Finding your way with Design Thinking at the University of Sydney

ALIA Library

Buckley, Susanne; Goldsworthy, Rebecca; Harrison, Michelle; Masters, Kate; O'Brien, Megan; Prezios, Poppy; Quilty, Elizabeth

ALIA Information Online 2015 Conference, 2-5 February 2015, Sydney: at the edge.
In 2013, the University of Sydney Library invited Anne Melles and Yasmin Moore from Monash University Library to deliver a workshop on Design Thinking (DT) and its applicability to the academic library setting. DT draws on a diverse range of disciplines to provide a methodological framework for user-centred problem-solving. Following the workshop, a small group was formed to investigate the way in which users move through various spaces within the library (physical and virtual), and to track their experience, broadly described as ‘wayfinding’. Primary aims of the Wayfinding group were to:
A. Experiment with DT as a way of identifying user needs and propose user-driven solutions in relation to wayfinding, and
B. Develop tools and processes to help colleagues look at user behaviour from a fresh perspective.
The group conducted a series of surveys to find out what ‘wayfinding’ meant to library staff. This produced a working definition that guided later activities. A literature scan uncovered methods for uncovering user requirements (McGinn & Kotamraju, 2008; McQuaid, Goel, & McManus, 2003; Vyas, De Groot, & Van Der Veer, 2006). These methods included developing personas which are rich descriptions of users that allow ‘designers’ to step outside their own knowledge domain and see a situation from the user’s point of view. Personas were developed utilising several streams of data, including the University’s statistical reports, the recently completed University of Sydney Library Client Survey 2013 (Insync Survey),1 and focused observation of library users. Further analysis of the Insync Survey data guided the creation of ‘scenarios’ in which users attempt to 'find their way' to complete a task. Personas and scenarios were then brought together to create rich narratives of user journeys through library space. Common themes and issues were then extrapolated from these narratives.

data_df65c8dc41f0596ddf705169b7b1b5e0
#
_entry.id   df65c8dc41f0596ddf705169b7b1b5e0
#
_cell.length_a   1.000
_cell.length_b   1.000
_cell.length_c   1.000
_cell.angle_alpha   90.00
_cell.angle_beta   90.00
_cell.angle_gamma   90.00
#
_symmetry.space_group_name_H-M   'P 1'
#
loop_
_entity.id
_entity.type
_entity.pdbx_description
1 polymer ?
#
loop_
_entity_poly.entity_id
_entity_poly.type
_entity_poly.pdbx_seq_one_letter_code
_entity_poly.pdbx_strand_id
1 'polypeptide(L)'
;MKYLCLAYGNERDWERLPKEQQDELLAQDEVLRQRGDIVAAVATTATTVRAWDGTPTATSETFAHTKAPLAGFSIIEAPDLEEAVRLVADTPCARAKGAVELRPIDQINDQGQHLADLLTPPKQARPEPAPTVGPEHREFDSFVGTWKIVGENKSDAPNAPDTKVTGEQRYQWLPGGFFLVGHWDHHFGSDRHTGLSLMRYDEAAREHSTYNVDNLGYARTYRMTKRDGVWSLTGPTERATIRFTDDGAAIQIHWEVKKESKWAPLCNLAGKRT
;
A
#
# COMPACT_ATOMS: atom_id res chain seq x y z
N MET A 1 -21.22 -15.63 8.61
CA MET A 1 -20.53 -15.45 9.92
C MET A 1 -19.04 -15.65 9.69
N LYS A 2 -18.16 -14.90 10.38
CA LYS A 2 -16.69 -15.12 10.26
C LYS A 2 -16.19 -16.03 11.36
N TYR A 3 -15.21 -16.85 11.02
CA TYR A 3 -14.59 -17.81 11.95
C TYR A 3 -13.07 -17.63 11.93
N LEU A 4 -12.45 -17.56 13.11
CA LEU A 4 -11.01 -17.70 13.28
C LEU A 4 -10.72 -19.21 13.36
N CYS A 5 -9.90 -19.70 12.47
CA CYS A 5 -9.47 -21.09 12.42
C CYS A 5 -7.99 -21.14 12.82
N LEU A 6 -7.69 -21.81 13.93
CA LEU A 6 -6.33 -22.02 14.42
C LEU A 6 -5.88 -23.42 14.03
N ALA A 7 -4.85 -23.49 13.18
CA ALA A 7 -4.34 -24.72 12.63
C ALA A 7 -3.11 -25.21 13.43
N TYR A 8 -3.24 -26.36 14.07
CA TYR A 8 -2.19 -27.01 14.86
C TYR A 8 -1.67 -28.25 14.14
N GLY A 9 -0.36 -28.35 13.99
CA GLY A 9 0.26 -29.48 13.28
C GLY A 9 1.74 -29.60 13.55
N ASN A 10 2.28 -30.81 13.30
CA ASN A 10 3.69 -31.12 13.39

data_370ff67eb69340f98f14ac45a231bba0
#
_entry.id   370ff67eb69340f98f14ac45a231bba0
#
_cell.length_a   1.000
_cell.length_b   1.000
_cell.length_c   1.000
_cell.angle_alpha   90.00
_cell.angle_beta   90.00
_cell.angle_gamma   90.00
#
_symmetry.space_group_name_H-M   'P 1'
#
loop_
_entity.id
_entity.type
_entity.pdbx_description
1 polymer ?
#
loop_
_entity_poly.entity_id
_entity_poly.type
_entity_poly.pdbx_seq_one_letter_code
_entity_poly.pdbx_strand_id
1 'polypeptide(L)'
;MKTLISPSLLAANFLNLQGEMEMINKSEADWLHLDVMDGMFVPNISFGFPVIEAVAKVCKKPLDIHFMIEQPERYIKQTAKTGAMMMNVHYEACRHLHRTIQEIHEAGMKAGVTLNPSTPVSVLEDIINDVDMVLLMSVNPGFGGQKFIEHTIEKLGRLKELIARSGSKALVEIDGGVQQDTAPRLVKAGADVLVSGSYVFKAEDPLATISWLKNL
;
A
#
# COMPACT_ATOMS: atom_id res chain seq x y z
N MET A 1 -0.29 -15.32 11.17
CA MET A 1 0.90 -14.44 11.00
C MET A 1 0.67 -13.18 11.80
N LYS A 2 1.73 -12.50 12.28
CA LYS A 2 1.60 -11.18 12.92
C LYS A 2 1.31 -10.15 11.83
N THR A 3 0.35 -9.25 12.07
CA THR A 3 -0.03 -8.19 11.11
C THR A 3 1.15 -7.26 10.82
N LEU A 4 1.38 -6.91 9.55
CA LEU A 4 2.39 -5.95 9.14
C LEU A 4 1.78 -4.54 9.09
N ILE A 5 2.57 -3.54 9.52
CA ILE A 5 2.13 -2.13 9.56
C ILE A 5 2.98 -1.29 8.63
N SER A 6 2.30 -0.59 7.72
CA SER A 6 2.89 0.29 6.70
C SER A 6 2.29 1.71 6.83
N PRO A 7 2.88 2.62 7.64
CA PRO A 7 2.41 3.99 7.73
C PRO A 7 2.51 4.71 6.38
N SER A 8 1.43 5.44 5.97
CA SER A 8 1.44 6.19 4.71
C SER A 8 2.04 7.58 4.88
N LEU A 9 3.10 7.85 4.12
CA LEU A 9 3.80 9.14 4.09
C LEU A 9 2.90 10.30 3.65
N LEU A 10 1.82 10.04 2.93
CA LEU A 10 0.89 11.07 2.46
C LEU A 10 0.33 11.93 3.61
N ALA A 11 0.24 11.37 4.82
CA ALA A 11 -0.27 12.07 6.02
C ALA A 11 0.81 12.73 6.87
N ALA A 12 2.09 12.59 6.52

In applying DT principles to wayfinding, the Wayfinding group was able to propose more intuitive services grounded in the user experience. The Wayfinding group shared insights with other library project groups, helping colleagues to employ DT in the development of their projects. One instance of such collaboration informed the composition and placement of touchscreens to enhance user navigation in the library.

Deakin, ACT: Australian Library and Information Association
Monash University